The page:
One side saw threats in our midst, they sought to muzzle expression. The other side saw freedom of expression as America's strong suit. One side saw Social Security as creeping toward the nanny-state thinking of communists. The other side saw it as marching away from the Great Depression's lessons toward a brighter day for society.
In their conservative heart of hearts, Republicans who liked Barry Goldwater stood for the individual’s rights to do with dignity. Yet, they were comfortable with hobbling programs to help the underclass improve its lot. They tended to support states rights. They embraced military solutions more readily than liberals. These conservatives could co-exist with the pro-big business wing of the Grand Old Party.
In that same time lefties were pro-labor, as they had been for decades. The liberals in the Kennedy mold were also seen as being for civil rights. As the ‘60s wore on, they turned against the war in Vietnam, earlier and more so than right-wingers in either party. In embracing the plight of the working class, those liberals could stay in the same political party with Southern Democrats who were segregationists.
Forty years ago liberals appeared to be more in tune with the trends of popular culture, conservatives stood square and they distrusted anything that seemed to challenge the establishment.
Well, all that was a long time ago. The Cold War’s need to classify everything as friend or foe, Spy vs. Spy, is 20-years in its grave. And, in truth, the left-to-right political spectrum was always an over-simplification. Moreover, once the Berlin wall came down, thinking in such absolutes simply lost its mooring.
For instance, a 1991 radio news story described a political dustup in Russia between the ascending free-market style reformers and the old guard -- the stubborn communists, who were going out of style faster than a Leningrad minute.
No, make that a St. Petersburg minute.
The report labeled those clinging to the Soviet system as “conservatives” and those in the process of sweeping them out of power as “liberals.” Yet, when considered in light of the familiar Western view of matters political -- capitalists on the right vs. socialists on the left -- the role reversal of this situation’s fresh context was striking and amusing.
In the 2000 presidential campaign George W. Bush called himself a “compassionate conservative.” Once the hanging chads fell and Bush won, his unprecedented accumulation of debt and his steering of the nation’s economy were hardly conservative. Not in any traditional sense of the word. Nor was Bush’s swaggering, go-it-alone foreign policy the least bit prudent.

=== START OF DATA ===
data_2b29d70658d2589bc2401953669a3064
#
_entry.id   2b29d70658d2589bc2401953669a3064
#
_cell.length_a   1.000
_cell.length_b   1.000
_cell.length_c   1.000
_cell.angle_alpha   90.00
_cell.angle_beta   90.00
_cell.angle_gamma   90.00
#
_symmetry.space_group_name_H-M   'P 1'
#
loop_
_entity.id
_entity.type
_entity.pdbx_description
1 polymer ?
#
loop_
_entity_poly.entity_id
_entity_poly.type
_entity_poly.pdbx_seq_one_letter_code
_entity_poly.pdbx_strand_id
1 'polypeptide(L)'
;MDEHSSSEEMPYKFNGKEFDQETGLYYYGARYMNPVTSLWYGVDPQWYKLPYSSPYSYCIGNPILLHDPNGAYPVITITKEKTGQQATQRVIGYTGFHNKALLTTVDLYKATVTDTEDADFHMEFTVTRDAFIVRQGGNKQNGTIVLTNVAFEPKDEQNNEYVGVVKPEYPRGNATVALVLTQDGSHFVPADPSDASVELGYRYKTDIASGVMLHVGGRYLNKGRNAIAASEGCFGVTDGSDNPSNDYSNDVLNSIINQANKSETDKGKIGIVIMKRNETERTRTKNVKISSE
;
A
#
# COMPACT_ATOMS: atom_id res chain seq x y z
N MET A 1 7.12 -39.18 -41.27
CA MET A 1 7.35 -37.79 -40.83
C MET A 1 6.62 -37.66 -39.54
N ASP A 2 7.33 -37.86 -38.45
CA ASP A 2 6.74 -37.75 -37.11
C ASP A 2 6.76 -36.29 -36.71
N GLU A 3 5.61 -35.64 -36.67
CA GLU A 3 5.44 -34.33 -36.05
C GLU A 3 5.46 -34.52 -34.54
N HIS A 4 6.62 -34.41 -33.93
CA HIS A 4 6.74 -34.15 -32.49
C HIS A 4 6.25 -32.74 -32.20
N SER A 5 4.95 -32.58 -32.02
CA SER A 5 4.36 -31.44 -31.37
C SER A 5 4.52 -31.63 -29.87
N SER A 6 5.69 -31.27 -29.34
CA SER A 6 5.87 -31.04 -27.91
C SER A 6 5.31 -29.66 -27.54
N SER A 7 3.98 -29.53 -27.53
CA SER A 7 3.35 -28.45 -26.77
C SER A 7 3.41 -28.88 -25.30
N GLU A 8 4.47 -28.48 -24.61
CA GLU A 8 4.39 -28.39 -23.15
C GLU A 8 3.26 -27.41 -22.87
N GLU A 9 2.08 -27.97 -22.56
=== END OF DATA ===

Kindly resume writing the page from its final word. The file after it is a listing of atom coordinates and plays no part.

So, in retrospect, it turned out “compassionate conservative” was simply Bush-speak (or perhaps Rove-speak) for what used to be called “double-talk.” Its oxymoronic taint lingers to the Republican Party’s disadvantage.
The aftermath of its poor showing in the last election has Team Elephant members searching their memories and imaginations for what their party stands for today. Consequently, some disgruntled Republicans are somewhat at odds with others within their party, as new directions are being considered.
In the meantime, the vacuum of the moment has sucked the most willing and visible windbag, Rush Limbaugh, into the limelight.
It should come as no surprise to anyone that Limbaugh is more than willing to serve as the voice for the post-Bush Republican Party as long as anyone will let him. In doing so, Limbaugh will also be happy to frame today’s problems in yesterday’s context, because in such a pretend world his stale opinion still matters.
As President Barack Obama moves to deal with the myriad of crises he faces, at home and abroad, the new enlarged version of Limbaugh likes to cast Obama as a 1960s-style “redistribute-the-wealth/soft-on-defense pinko.”
It’s bound to be bloating Rush’s ratings for him to mentioned at the top of the news every day. His angry white man radio persona thrives on it. Solving problems isn’t Rush’s schtick ... ruffling feathers with jokes is.
The political issues of 2009 divide groups along many lines. There are urban vs. suburban arguments. There are differences in opinion that split generations, classes, regions, lifestyles and you-name-it. The voters don’t need more labeling/name-calling. Instead of finger-pointing propaganda, they want action on today’s problems.
Yes, in uncertain times, perpetuating Cold War labels may still get you a laugh, in some circles. But the change that is sweeping over post-Bush America means those labels don’t cover anybody’s backside, anymore.
Some backsides are just way too fat to cover, anyhow. Just ask Dick Cheney.